Memorandum by the Assistant Chief of the Division of Brazilian Affairs (Braddock) to the Chief of the Division (Chalmers)
I agree fully with Mr. O’Toole’s94 recommendation that the United States press Brazil vigorously to reach a satisfactory solution of the coffee realization bonds, whose service and retirement are now in default. The obligation is admitted by Brazil, and the Brazilian Government is financially able and morally bound to do something about the bonds.
Resumption of service and provision for gradual amortization would be easier to ask for than outright liquidation of the obligation because:
- through our coffee ceiling prices95 we are restraining the coffee market, and to insist on sale while our ceilings are in force would be to put Brazil in a disadvantageous position (even though the coffee stocks securing the loan could be sold today at considerably more than the amount of the loan).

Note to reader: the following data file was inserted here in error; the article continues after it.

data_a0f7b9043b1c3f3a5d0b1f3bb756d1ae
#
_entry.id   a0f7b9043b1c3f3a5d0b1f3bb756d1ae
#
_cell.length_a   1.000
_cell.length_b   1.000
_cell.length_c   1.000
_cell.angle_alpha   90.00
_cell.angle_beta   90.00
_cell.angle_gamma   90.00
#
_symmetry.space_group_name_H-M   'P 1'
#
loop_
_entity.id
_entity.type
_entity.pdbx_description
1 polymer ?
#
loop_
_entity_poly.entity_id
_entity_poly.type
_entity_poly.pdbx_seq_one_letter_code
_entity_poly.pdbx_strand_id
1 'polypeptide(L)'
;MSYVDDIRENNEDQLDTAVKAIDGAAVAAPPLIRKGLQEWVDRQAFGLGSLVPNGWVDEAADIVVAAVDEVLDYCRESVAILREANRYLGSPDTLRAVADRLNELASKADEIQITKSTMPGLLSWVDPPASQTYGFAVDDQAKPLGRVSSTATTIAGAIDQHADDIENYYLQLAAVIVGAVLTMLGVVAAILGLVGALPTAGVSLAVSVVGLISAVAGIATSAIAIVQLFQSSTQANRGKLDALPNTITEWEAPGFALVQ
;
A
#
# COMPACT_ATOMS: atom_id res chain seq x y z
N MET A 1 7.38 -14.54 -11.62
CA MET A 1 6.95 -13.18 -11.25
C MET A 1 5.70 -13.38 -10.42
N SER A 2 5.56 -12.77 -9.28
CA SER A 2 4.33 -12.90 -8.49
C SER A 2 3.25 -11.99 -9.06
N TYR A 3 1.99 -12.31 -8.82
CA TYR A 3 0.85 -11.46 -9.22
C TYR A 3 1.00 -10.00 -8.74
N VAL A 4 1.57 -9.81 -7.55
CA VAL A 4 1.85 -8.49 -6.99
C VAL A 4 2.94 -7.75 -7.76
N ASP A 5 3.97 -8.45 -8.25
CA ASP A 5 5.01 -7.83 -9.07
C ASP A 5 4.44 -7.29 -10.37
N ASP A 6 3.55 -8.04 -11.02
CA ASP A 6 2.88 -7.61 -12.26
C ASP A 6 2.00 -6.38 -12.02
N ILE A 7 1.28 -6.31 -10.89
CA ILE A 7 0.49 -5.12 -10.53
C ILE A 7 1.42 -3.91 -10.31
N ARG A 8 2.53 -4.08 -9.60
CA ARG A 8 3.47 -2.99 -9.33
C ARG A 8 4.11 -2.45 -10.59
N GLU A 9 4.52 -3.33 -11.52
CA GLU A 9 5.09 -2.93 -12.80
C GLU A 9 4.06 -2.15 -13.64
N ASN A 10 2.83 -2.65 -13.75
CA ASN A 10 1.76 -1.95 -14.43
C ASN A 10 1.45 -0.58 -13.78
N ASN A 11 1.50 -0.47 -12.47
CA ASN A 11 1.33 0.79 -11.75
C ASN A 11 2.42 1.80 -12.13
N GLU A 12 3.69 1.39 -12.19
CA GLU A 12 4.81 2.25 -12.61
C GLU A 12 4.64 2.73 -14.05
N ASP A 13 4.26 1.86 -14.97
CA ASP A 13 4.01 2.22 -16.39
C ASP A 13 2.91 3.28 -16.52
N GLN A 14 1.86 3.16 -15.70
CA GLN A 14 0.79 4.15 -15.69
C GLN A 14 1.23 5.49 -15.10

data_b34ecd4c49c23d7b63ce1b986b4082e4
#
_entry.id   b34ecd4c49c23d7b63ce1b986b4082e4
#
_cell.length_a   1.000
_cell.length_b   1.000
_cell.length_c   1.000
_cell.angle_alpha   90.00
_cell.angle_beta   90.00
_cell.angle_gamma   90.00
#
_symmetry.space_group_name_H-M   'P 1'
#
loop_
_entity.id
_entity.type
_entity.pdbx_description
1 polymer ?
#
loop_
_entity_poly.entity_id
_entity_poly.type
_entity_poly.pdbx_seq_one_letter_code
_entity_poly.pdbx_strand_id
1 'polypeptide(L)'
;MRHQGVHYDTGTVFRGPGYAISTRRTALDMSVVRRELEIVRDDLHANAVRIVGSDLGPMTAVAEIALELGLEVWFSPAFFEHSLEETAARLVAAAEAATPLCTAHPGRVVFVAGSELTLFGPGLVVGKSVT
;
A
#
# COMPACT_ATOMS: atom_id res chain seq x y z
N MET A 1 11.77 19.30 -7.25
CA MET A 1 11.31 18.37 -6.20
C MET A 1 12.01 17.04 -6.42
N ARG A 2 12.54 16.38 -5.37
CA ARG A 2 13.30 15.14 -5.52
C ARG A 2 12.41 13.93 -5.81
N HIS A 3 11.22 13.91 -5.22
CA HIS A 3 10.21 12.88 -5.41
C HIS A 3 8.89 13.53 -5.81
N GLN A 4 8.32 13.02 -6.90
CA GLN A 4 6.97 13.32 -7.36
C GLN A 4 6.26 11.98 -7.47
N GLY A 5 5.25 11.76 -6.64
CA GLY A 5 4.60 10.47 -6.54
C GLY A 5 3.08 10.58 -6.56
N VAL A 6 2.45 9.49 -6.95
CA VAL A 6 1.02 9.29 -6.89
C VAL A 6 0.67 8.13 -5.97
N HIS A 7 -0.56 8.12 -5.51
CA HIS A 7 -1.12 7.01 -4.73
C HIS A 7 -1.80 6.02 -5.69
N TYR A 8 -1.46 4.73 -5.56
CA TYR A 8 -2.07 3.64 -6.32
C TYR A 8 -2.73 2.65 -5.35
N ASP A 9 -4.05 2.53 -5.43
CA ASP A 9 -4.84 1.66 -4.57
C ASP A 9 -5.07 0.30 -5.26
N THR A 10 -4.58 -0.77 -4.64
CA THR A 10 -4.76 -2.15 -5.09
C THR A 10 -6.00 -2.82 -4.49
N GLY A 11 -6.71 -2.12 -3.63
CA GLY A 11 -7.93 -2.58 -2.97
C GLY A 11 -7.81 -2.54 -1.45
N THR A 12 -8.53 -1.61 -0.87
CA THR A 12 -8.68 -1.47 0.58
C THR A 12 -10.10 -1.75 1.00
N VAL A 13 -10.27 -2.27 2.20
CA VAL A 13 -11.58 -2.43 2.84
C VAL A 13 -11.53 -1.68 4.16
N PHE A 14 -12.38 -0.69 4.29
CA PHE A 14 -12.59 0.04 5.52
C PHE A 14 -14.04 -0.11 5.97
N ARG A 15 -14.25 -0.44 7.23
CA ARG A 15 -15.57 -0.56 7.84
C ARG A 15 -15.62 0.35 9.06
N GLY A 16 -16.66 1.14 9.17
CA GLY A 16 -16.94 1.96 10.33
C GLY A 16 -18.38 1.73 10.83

- Brazilian coffee growers fear, rightly or wrongly, that if the stocks of bankers’ coffee were thrown on the market all at once, the coffee market would be disrupted.
As long as these bonds are in default, it will be difficult for the United States to entertain Brazilian requests for further loans from the United States. This matter should be cleared up with the least possible delay in order for the way to be opened for us to extend further financial help to Brazil with the confidence that Brazil will live up to her obligations.